Having friends outside of your relationship is absolutely healthy. Even platonic romance. However, there’s a bold red flag if your man is coming home to his homegirl more often than he’s coming to you.

Often we want to give our partners freedom. Especially when Black women are constantly gaslighted when voicing any concern. Women in general are always stereotyped to be more “emotional. So one could only imagine the societal pressures to not be “that angry Black Woman” when you are unhappy. If your significant other’s relationship with his homegirl seems sus, you have all the reason to question it. Especially if he ghosts your texts and calls every time he is with them.

Worst Netflix and Chill Ever

This skit with Amanda Cruz about Netflix and Chill going wrong hits too close to home.

Netflix and Chill? Sure. Everyone loves Netflix. Everyone loves to Chill. Why not have both?

Sounds calm.

But not everyone is aware of what the “and chill” part really means.  Guys are so indirect about their intentions, you constantly have to ask things like “So are we chilling? Or are we chilling?” Or else they’ll act like you’re the crazy one for not knowing what they meant.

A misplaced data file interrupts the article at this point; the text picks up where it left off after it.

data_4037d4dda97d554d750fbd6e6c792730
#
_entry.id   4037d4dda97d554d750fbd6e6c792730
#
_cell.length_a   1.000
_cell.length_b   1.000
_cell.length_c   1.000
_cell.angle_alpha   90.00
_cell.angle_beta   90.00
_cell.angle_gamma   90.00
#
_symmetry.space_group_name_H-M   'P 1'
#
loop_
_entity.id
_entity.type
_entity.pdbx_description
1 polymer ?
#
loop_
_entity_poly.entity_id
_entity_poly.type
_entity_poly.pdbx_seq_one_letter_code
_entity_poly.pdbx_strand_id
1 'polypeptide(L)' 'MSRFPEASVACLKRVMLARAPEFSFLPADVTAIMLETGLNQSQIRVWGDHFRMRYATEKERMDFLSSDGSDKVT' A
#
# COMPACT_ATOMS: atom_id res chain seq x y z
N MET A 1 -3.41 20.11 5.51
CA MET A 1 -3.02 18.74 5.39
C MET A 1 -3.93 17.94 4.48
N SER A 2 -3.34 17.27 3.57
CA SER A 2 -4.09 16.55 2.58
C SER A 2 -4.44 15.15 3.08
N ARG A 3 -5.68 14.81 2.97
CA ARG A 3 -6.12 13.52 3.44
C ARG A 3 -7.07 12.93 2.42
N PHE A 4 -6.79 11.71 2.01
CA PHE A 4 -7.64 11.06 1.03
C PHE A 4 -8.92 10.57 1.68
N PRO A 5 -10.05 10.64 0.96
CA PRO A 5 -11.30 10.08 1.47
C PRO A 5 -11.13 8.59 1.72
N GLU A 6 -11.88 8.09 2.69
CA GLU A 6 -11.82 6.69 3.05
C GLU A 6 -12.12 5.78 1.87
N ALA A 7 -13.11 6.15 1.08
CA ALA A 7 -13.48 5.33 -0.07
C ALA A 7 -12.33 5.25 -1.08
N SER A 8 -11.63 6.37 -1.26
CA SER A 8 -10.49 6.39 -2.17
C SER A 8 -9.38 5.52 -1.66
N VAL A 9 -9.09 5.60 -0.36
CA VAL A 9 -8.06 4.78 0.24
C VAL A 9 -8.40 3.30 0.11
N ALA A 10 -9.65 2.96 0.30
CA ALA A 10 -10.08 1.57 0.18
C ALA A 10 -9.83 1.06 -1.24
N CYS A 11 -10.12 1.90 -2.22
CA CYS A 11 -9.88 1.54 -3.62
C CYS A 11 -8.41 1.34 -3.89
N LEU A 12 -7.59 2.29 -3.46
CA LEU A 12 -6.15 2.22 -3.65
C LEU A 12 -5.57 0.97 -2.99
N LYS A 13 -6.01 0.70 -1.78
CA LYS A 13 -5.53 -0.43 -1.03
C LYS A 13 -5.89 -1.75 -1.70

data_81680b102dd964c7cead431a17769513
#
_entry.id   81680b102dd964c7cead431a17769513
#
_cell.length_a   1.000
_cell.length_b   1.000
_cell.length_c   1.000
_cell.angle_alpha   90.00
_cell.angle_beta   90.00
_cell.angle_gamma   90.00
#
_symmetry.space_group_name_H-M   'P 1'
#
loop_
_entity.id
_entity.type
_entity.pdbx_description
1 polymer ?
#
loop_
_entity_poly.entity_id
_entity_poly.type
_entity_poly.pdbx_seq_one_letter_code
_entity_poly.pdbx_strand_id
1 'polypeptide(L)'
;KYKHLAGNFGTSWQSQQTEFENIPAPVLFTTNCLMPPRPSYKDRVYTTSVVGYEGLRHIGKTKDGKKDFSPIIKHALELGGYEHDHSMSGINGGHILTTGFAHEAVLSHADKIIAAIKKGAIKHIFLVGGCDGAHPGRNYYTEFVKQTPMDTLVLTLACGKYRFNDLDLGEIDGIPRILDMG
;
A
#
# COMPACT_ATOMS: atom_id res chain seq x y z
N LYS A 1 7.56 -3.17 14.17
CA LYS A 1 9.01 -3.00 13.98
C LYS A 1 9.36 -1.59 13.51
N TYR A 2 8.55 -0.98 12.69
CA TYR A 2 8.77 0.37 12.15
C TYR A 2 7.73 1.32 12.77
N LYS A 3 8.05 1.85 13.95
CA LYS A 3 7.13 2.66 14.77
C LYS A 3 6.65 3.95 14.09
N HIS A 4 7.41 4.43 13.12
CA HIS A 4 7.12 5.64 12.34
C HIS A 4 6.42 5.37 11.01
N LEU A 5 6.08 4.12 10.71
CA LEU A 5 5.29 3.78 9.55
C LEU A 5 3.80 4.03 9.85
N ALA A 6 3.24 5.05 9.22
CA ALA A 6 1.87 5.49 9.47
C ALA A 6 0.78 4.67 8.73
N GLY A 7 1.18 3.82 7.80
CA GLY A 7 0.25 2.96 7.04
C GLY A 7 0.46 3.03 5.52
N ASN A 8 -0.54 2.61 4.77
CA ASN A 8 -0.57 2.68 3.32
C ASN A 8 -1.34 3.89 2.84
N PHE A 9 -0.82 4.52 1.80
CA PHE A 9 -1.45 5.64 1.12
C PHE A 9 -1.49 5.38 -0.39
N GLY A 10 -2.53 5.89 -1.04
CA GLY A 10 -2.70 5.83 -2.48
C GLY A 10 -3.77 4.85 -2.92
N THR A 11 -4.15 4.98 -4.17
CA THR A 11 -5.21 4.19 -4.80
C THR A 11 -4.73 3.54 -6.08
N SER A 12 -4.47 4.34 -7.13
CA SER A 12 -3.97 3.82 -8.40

And coded language isn’t just some millennial phenomenon. Asking a girl to ‘Netflix and Chill’ is the equivalent to the old asking-a-girl-if-she-wants-to-‘Have-some-coffee-sometime’-at-your-place trick. Guys, there are plenty of people willing to go on a date with you or maybe even just a casual hook up. Just be straight forward. If you tell a girl you want to hang out, that’s most likely what will happen. Don’t expect anything more than what was agreed upon or you will be wasting both of each other’s time. Also, you won’t look like an entitled prick trying to coerce someone into doing something they didn’t agree to.

The London Rap That Saved Memes in 2017

What’s this Weird Side of London Rap?

Memes in 2017 just haven’t had the same dankery as 2016. Either the absurdity of bass-boosted slapstick humor has just gotten stale or things just haven’t been very memeable… But just when we were giving up on memes, this small snippet of a rapper literally making gun sounds was all over Facebook and Twitter. Within just a day there were entire compilations of this meme-worthy moment. Apparently this London rap is one of many satirical interviews in a BBC series call Fire in the Booth. Remember this guy?

New Yorkers React to London Rap

I watch this interview more times than I eat in a day. Never gets old.

The Famous Chopped Cheese Video That Sparked Controversy

Almonte sparks controversy, simplifying the conversation surrounding gentrification with his famous Chopped Cheese Video.